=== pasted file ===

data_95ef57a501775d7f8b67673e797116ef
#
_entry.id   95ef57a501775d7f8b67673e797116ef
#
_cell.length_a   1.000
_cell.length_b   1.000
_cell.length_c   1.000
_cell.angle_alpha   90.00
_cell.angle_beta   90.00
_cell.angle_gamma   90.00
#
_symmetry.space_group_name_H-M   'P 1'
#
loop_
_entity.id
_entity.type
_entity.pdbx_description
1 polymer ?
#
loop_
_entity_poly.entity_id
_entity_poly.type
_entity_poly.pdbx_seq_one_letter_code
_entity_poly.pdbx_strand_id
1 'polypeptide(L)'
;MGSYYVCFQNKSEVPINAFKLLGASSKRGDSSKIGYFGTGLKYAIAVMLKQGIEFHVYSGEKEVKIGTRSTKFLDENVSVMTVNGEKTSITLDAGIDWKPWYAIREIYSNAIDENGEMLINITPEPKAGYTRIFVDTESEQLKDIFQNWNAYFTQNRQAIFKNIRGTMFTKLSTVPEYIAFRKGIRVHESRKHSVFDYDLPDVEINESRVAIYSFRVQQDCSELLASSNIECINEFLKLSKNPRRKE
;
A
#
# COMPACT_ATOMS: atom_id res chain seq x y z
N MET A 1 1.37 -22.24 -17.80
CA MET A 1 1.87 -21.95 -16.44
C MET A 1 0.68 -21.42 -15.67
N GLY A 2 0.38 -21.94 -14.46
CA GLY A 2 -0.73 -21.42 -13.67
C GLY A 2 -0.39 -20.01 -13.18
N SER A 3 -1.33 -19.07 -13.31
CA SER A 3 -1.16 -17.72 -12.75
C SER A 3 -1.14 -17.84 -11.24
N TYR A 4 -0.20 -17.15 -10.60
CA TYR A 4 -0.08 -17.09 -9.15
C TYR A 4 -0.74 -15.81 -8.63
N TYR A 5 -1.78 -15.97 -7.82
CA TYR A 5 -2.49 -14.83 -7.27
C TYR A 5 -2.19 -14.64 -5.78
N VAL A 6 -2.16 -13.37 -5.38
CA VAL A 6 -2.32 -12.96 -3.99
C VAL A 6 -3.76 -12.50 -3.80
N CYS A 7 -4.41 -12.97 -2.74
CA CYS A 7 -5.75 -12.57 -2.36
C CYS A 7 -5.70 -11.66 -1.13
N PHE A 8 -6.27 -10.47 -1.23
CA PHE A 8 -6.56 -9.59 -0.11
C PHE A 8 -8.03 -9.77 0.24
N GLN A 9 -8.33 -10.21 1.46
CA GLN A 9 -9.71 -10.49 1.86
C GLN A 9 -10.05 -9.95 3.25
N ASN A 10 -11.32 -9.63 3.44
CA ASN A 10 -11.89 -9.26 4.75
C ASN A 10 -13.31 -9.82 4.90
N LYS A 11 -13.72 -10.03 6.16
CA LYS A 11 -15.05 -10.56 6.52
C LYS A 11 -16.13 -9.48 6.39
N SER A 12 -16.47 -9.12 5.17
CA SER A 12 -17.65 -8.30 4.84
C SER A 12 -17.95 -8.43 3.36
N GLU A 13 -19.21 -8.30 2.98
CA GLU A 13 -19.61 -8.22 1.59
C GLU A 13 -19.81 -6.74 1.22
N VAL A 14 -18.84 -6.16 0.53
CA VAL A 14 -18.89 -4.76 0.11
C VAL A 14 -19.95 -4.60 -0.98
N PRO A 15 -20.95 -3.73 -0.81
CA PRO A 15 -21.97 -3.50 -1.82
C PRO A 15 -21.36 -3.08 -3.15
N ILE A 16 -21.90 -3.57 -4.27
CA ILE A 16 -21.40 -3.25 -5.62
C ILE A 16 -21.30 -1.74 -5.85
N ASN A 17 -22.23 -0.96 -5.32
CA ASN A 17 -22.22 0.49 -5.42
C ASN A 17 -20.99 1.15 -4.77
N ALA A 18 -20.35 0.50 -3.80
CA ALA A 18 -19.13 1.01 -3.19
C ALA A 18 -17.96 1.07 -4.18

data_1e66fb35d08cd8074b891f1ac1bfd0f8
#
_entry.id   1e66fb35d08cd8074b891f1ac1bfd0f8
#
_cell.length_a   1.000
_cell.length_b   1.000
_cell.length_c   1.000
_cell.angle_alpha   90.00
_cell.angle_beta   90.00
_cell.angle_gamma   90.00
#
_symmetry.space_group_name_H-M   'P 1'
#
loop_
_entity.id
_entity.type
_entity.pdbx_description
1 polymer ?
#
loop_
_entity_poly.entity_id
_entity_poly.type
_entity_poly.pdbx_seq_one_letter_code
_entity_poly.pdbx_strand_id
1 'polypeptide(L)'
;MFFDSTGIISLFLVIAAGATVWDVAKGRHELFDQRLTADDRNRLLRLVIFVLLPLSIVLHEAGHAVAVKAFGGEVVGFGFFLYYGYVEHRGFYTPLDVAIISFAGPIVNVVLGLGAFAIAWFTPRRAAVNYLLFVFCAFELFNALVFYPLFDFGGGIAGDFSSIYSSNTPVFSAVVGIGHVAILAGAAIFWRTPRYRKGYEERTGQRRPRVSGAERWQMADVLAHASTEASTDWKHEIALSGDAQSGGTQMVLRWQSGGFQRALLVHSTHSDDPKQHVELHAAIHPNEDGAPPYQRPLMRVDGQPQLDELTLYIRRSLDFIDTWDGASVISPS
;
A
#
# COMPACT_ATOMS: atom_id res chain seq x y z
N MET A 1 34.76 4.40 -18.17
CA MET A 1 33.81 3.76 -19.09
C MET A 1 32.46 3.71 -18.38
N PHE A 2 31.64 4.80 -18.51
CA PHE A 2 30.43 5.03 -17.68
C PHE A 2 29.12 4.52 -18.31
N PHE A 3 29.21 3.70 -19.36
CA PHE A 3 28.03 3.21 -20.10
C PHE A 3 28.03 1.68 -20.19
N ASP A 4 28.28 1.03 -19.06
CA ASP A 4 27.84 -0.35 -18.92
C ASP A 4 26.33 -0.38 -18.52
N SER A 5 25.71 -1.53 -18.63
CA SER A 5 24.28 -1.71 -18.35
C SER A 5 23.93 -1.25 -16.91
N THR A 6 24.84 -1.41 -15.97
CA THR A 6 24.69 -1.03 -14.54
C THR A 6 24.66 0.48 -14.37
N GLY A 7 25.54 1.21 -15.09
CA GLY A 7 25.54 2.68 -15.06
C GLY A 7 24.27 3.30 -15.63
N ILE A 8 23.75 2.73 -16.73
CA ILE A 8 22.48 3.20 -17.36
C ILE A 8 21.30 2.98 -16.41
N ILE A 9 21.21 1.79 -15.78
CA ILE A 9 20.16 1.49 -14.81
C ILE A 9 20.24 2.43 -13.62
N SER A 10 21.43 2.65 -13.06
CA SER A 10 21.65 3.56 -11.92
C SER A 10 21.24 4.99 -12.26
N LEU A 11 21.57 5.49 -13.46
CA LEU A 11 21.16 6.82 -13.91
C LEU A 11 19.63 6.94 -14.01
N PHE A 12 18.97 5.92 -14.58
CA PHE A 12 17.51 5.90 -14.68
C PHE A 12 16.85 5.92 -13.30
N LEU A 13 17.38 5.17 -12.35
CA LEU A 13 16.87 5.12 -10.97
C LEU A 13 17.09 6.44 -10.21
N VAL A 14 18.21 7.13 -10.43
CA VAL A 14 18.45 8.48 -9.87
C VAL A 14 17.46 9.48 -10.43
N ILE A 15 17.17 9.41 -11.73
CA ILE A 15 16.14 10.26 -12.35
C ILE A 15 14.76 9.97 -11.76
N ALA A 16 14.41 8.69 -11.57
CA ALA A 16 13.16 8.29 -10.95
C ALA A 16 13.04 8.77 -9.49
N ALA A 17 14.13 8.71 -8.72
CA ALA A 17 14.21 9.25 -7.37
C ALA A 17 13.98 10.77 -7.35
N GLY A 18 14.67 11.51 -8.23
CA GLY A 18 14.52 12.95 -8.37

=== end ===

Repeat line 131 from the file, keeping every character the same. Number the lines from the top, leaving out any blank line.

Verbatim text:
CA THR A 6 24.69 -1.03 -14.54